George Darby

c1720-1790. He was the second son of Jonathon Darby of Leap Castle, King’s County in Ireland, and of his wife Anna Marie Frend.

After being promoted lieutenant on 7 September 1742 Darby was posted captain of the Warwick 60 on 12 September 1747, and in December joined the Aldborough 20, serving in North America and then at Jamaica before she was paid off in July 1749.

During 1756 he was appointed to the Seahorse 24, going out to Newfoundland in May. In 1757 he joined the Norwich 50, seeing duty in North America and the West Indies, and two years later served under Rear-Admiral George Rodney at the bombardment of Le Havre. He then commanded the Devonshire 66 from March 1760, taking a convoy out to North America in the following month, and from 1761 he was employed in the Leeward Islands where he participated in Rodney’s reduction of Martinique during early 1762. On the conclusion of that campaign Darby had the honour of being sent home with despatches, and as a reward he was given £500 by the King towards the purchase of a sword.

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Admiral George Darby

A long period of unemployment followed, during which Darby was promoted rear-admiral on 23 January 1778 and vice-admiral on 19 March 1779. On 29 March he hoisted his flag aboard the Britannia 100, Captain Charles Morice Pole, as third-in-command in the Channel to Admiral Sir Charles Hardy in order that he could preside at the court martial of Vice-Admiral Sir Hugh Palliser following the Battle of Ushant. His appointment was engineered to ensure a favourable verdict for the government, to whit Palliser’s acquittal. After escorting the North-American bound convoy out to sea with ten sail of the line at the end of May he participated in the Channel fleet retreat of August 1779.

Upon Hardy’s retirement he became third-in-command in the Channel to Admiral Francis Geary, and following this officers resignation in August 1780 he succeeded to the command of the fleet on 7 September. Having the brilliant Rear-Admiral Richard Kempenfelt as his captain of the fleet, and Captain James Bradby as his flag-captain, he also took on the additional role of a lord of the admiralty in succession to Vice-Admiral Robert Man. The Channel Fleet campaign ran from June-December 1780 and in the late autumn he was in the vicinity of Cape Finisterre with twenty-two sail of the line when he fell in with the French fleet of thirty-six. Not surprisingly he preferred to avoid battle, and the fleet returned to England.

On 13 March 1781, flying his flag aboard the Britannia 100, Captain James Bradby, Darby sailed from England to relieve Gibraltar with twenty-nine sail of the line and one hundred and seventy store ships. He easily completed this task on 12 April 1781, but was subsequently criticised for failing to support one of his look-out vessels, the Nonsuch 64, Captain Sir James Wallace, in her fight with the Actif 74 in the Bay of Biscay on 14 May.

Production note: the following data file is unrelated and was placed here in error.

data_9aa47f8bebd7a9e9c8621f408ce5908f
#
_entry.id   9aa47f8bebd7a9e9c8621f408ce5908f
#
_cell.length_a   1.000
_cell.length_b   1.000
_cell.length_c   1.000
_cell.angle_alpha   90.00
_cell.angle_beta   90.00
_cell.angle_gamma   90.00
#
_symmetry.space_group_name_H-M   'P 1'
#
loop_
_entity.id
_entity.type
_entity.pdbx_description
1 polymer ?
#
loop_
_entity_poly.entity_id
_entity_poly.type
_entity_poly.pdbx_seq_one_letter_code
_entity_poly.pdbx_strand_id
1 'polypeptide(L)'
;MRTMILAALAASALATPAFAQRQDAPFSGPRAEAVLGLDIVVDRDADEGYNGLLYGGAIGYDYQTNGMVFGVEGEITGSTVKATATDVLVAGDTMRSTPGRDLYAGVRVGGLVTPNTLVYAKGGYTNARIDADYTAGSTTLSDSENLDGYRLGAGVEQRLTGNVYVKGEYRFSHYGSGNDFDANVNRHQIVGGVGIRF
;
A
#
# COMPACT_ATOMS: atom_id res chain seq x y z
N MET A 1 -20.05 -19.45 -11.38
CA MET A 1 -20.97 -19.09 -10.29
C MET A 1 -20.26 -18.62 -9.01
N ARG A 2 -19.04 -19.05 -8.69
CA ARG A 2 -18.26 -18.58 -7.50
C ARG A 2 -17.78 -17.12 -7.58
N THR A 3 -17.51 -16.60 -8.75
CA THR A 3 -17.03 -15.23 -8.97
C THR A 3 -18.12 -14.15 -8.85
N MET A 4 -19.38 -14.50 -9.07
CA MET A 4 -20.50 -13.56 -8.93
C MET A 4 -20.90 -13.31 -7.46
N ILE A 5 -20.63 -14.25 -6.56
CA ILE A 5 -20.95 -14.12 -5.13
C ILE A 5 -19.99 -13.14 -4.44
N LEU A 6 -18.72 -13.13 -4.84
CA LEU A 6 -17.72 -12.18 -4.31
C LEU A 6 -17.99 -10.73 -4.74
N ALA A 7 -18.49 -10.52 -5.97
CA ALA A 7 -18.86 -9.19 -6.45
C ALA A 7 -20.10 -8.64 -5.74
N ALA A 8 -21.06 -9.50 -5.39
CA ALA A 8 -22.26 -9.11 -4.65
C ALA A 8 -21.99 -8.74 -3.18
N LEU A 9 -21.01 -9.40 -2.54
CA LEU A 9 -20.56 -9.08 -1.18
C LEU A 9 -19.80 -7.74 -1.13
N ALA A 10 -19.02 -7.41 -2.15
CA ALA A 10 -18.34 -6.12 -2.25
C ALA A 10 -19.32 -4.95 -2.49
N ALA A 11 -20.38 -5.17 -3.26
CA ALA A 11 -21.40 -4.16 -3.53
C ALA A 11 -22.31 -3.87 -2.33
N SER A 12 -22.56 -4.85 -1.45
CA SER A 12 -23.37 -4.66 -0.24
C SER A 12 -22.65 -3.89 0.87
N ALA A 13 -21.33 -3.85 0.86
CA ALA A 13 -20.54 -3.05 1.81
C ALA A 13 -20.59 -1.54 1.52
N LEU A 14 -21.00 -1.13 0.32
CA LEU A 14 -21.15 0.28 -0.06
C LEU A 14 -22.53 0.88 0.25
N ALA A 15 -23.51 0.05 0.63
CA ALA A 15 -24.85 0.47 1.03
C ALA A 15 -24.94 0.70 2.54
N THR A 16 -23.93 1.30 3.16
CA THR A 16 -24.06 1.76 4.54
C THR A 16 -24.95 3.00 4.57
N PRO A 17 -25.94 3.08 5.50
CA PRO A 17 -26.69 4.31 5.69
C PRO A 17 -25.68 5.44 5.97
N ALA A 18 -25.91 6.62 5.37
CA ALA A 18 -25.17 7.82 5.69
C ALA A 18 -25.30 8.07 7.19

In the 1781 campaign from June to November his thirty scurvy-ridden ships faced the task of defending the Channel against nearly fifty allied sail of the line. Fortunately a council of the allied officers preferred to seek out the homecoming British convoys rather than follow the inclination of their commander, Rear-Admiral de Guichen, to attack Darby’s fleet at Torbay in August, and when Darby’s fleet set off to look for the allies on 14 September he soon learned that they had dispersed. Given his cautious nature it was perhaps fortunate for the country that he was ill when the government learned of the imminent departure of a heavily protected convoy from Brest some months later, for his indisposition allowed Kempenfelt to sail with twelve sail of the line from the Channel fleet and brilliantly attack the French on 12 December. Once he had recovered his health, Darby continued to command the Channel fleet throughout the winter of 1781, but on the change of government in March 1782 he lowered his flag and resigned his post at the Admiralty after declining the role of second-in-command in the Channel to Admiral Lord Howe.

Darby served as M.P. in the Admiralty interest for Plymouth from 1780-4, and he died on 26 March 1790.

His first wife, whom he married in 1768, was Mary St. Quintin of Scampton in Yorkshire, the daughter of the M.P for Thirsk, Sir William St. Quintin. She died on 27 March 1772 having borne him three sons and two daughters, including the future Major-General Matthew Chitty Darby-Griffith. His second wife, Ann Jackson, whom he married in 1776 was the widow of Thomas Bridges, and died on 12 March 1790, thereby predeceasing him by two weeks. His nephew, Henry d’Esterre Darby, commanded the Bellerophon 74 at the Battle of the Nile. Darby’s residence was Newton House, Hampshire.

A modest man of average abilities, Darby’s appointment to the command of the Channel fleet was born of political expediency, as worthier officers such as Sir Robert Harland in 1779 and Hon. Samuel Barrington in 1780 had refused the post due to misgivings over the support they would receive from the government, and in particular from Lord Sandwich at the Admiralty. Darby himself was largely non-political, but despite the comments of one observer who pronounced him an ‘old woman’ he was seen as a safe pair of hands at a difficult time, and a man whose neutrality, tactfulness and openness might unite the differing factions in the navy and bring desperately needed stability to the home fleet.